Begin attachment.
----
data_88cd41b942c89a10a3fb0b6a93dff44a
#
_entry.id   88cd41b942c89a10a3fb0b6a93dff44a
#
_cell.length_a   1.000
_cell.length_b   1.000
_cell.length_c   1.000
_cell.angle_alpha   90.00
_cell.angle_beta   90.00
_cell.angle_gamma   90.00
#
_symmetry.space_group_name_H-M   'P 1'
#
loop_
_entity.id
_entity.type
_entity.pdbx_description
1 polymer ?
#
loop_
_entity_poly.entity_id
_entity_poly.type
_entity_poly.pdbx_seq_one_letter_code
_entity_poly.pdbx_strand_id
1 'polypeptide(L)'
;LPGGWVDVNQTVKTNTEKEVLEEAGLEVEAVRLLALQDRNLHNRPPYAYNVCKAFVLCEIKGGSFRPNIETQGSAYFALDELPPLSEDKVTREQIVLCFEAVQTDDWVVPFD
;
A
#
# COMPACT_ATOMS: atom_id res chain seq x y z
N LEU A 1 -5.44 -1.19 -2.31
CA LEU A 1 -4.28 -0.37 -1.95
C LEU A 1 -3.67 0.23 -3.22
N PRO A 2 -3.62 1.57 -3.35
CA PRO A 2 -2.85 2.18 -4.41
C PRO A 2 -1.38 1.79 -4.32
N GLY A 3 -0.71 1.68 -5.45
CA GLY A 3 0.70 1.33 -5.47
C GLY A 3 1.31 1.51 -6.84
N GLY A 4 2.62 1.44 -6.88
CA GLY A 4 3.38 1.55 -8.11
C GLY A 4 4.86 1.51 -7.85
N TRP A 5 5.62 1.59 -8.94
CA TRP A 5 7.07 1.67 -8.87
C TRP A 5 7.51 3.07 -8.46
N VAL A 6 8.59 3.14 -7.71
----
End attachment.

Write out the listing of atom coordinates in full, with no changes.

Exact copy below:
data_88cd41b942c89a10a3fb0b6a93dff44a
#
_entry.id   88cd41b942c89a10a3fb0b6a93dff44a
#
_cell.length_a   1.000
_cell.length_b   1.000
_cell.length_c   1.000
_cell.angle_alpha   90.00
_cell.angle_beta   90.00
_cell.angle_gamma   90.00
#
_symmetry.space_group_name_H-M   'P 1'
#
loop_
_entity.id
_entity.type
_entity.pdbx_description
1 polymer ?
#
loop_
_entity_poly.entity_id
_entity_poly.type
_entity_poly.pdbx_seq_one_letter_code
_entity_poly.pdbx_strand_id
1 'polypeptide(L)'
;LPGGWVDVNQTVKTNTEKEVLEEAGLEVEAVRLLALQDRNLHNRPPYAYNVCKAFVLCEIKGGSFRPNIETQGSAYFALDELPPLSEDKVTREQIVLCFEAVQTDDWVVPFD
;
A
#
# COMPACT_ATOMS: atom_id res chain seq x y z
N LEU A 1 -5.44 -1.19 -2.31
CA LEU A 1 -4.28 -0.37 -1.95
C LEU A 1 -3.67 0.23 -3.22
N PRO A 2 -3.62 1.57 -3.35
CA PRO A 2 -2.85 2.18 -4.41
C PRO A 2 -1.38 1.79 -4.32
N GLY A 3 -0.71 1.68 -5.45
CA GLY A 3 0.70 1.33 -5.47
C GLY A 3 1.31 1.51 -6.84
N GLY A 4 2.62 1.44 -6.88
CA GLY A 4 3.38 1.55 -8.11
C GLY A 4 4.86 1.51 -7.85
N TRP A 5 5.62 1.59 -8.94
CA TRP A 5 7.07 1.67 -8.87
C TRP A 5 7.51 3.07 -8.46
N VAL A 6 8.59 3.14 -7.71